Closes Dec. 19
The Fukushima nuclear power plant crisis highlighted not only Japan’s dependency on nuclear energy, but also how strongly the public felt about it. Sept. 19 saw the nation’s largest-ever antinuclear-energy demonstration in Tokyo’s Meiji Park, and other protestors — including musicians, celebrities and artists — have been voicing their opinion through marches, activities and announcements.
Artist collective Chim↑Pom have already received a fair amount of press about their activities. They added, guerrilla-style, an image of a burning Fukushima power plant to Taro Okamoto’s “Myth of Tomorrow” mural at Shibuya Station in central Tokyo, and then made a sand sculpture of a child wearing a gas mask in a Fukushima Prefecture playground that had been deemed unsafe for children.
Now they’re making a more intimate statement with “K-I-S-S-I-N-G” at the Container in the Nakameguro district of Tokyo. The exhibition — which manages to squeeze a video installation, a large photograph and a set of drawings into a freight-container space — is, say Chim↑Pom, “an allegory that uses lightbulbs to express the anxiety or loneliness people are still suffering since the earthquake (of March 11).”
The door welcomes visitors with a red kiss mark from the lips of Ellie, the only female member of the collective, who has also written “XOXO Chim↑Pom” there in red lipstick. Immediately, there’s a sense of intimacy, emphasized further by the tiny exhibition space.
“Shaken by anxiety and loneliness, people came to rediscover their close relationships,” says Chim↑Pom on discussing the effect of the Great East Japan Earthquake. “There’s been an increase in marriage and there may be fewer divorces from now on. Lovers are happy: They are reminded of the fantastic time they can share caring for each other. ‘K-I-S-S-I-N-G’ conveys those feelings that we can’t put into words.”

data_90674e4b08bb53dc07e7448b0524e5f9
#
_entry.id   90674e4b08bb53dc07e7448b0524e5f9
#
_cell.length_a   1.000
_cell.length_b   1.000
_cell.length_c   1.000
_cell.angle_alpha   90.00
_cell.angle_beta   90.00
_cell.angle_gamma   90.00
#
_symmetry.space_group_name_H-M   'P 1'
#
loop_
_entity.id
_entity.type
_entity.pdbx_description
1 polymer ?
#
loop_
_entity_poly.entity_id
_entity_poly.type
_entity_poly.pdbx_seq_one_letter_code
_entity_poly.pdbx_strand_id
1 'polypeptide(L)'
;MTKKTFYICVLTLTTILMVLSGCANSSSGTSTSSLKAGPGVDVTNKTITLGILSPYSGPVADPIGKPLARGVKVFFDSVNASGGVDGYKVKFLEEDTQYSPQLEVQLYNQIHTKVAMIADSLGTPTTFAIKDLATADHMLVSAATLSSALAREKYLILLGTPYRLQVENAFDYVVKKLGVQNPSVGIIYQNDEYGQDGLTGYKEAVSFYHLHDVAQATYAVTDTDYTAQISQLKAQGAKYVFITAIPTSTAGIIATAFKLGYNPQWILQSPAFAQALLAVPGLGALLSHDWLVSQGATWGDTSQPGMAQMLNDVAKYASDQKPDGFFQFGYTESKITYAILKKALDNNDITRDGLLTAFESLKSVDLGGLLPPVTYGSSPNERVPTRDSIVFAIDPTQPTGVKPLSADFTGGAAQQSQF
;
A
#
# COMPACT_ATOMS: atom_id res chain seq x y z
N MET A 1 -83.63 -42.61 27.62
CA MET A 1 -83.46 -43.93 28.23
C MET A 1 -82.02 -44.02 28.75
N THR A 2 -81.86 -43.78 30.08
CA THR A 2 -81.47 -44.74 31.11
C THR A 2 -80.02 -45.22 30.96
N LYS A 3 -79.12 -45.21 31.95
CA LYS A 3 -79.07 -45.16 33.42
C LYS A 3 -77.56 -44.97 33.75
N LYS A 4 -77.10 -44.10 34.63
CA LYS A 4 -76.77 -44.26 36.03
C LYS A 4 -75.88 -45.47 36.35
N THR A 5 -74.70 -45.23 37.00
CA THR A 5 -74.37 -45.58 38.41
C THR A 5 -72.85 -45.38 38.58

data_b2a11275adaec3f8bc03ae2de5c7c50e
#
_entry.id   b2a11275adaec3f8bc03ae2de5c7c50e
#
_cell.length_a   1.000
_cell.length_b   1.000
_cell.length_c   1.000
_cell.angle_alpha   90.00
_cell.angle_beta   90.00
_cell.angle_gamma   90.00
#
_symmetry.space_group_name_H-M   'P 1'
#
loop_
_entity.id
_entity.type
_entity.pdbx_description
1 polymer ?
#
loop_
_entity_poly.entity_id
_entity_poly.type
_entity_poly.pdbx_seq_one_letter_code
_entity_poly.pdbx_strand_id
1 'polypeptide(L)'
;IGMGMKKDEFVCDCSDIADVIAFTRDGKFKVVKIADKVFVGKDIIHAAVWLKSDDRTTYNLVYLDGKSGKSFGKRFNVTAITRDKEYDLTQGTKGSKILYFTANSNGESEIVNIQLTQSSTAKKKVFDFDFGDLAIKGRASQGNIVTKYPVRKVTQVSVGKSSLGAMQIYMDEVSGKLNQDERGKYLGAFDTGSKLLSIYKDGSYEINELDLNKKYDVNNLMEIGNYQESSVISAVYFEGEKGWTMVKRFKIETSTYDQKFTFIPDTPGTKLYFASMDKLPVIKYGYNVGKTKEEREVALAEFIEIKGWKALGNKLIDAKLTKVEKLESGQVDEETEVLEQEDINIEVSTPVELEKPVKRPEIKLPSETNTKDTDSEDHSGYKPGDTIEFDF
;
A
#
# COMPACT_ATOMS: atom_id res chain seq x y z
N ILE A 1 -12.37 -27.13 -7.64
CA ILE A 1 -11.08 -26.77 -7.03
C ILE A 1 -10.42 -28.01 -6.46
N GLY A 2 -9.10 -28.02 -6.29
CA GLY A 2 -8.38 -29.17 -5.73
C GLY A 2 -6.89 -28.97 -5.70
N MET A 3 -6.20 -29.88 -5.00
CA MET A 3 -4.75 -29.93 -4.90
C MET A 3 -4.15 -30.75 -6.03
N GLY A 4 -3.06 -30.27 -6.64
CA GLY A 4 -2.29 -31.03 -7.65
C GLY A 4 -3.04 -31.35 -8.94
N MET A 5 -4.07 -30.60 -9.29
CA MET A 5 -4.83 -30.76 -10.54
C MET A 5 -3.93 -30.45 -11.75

The video, which is projected behind a display of broken lightbulbs, shows a pair of lightbulbs circling each other, “courting” and “cuddling.” Chim↑Pom say the incandescent bulbs are an obvious reference to electricity issues — because such bulbs are now being replaced by more electricity-efficient LED versions, they serve as a stronger visual link to the nuclear energy that Japan has relied on for decades. The bulbs break and burst into flames when they kiss onscreen.
Though the collective claim they can’t explain the artwork’s true message, their installation does suggest a reliance on what many now see as an unstable and dangerous source of energy, while also referencing our heightened desire for meaningful companionship since the March 11 disaster.
The Container is inside Bross hair salon, 1F Hills Daikanyama, 1-8-30 Kami-Meguro, Meguro-ku; open Mon., Wed.-Fri. 11 a.m.- 9 p.m., Sat.-Sun. 10 a.m.-8 p.m., closed Tue.; admission free. For more information, visit bross.blog.so-net.ne.jp/2011-09-15.